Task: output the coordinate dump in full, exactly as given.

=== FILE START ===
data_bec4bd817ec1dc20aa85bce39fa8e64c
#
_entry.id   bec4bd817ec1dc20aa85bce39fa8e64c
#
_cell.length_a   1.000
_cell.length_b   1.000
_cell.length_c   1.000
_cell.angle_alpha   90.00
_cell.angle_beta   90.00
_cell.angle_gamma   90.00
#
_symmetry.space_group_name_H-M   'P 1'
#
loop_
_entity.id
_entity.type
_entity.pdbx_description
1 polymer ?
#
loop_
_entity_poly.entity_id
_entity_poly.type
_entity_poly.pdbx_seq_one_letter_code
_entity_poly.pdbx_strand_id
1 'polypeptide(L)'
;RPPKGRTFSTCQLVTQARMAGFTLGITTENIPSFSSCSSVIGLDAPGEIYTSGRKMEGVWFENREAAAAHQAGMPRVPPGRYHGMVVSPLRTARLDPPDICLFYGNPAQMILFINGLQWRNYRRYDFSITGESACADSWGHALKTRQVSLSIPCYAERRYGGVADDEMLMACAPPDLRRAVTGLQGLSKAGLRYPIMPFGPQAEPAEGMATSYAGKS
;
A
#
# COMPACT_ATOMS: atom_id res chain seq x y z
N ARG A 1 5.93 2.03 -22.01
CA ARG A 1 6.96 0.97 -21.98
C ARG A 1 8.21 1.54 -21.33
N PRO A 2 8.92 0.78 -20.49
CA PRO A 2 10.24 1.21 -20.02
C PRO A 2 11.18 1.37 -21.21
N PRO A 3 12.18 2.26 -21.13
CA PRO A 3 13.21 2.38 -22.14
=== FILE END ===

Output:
data_bec4bd817ec1dc20aa85bce39fa8e64c
#
_entry.id   bec4bd817ec1dc20aa85bce39fa8e64c
#
_cell.length_a   1.000
_cell.length_b   1.000
_cell.length_c   1.000
_cell.angle_alpha   90.00
_cell.angle_beta   90.00
_cell.angle_gamma   90.00
#
_symmetry.space_group_name_H-M   'P 1'
#
loop_
_entity.id
_entity.type
_entity.pdbx_description
1 polymer ?
#
loop_
_entity_poly.entity_id
_entity_poly.type
_entity_poly.pdbx_seq_one_letter_code
_entity_poly.pdbx_strand_id
1 'polypeptide(L)'
;RPPKGRTFSTCQLVTQARMAGFTLGITTENIPSFSSCSSVIGLDAPGEIYTSGRKMEGVWFENREAAAAHQAGMPRVPPGRYHGMVVSPLRTARLDPPDICLFYGNPAQMILFINGLQWRNYRRYDFSITGESACADSWGHALKTRQVSLSIPCYAERRYGGVADDEMLMACAPPDLRRAVTGLQGLSKAGLRYPIMPFGPQAEPAEGMATSYAGKS
;
A
#
# COMPACT_ATOMS: atom_id res chain seq x y z
N ARG A 1 5.93 2.03 -22.01
CA ARG A 1 6.96 0.97 -21.98
C ARG A 1 8.21 1.54 -21.33
N PRO A 2 8.92 0.78 -20.49
CA PRO A 2 10.24 1.21 -20.02
C PRO A 2 11.18 1.37 -21.21
N PRO A 3 12.18 2.26 -21.13
CA PRO A 3 13.21 2.38 -22.14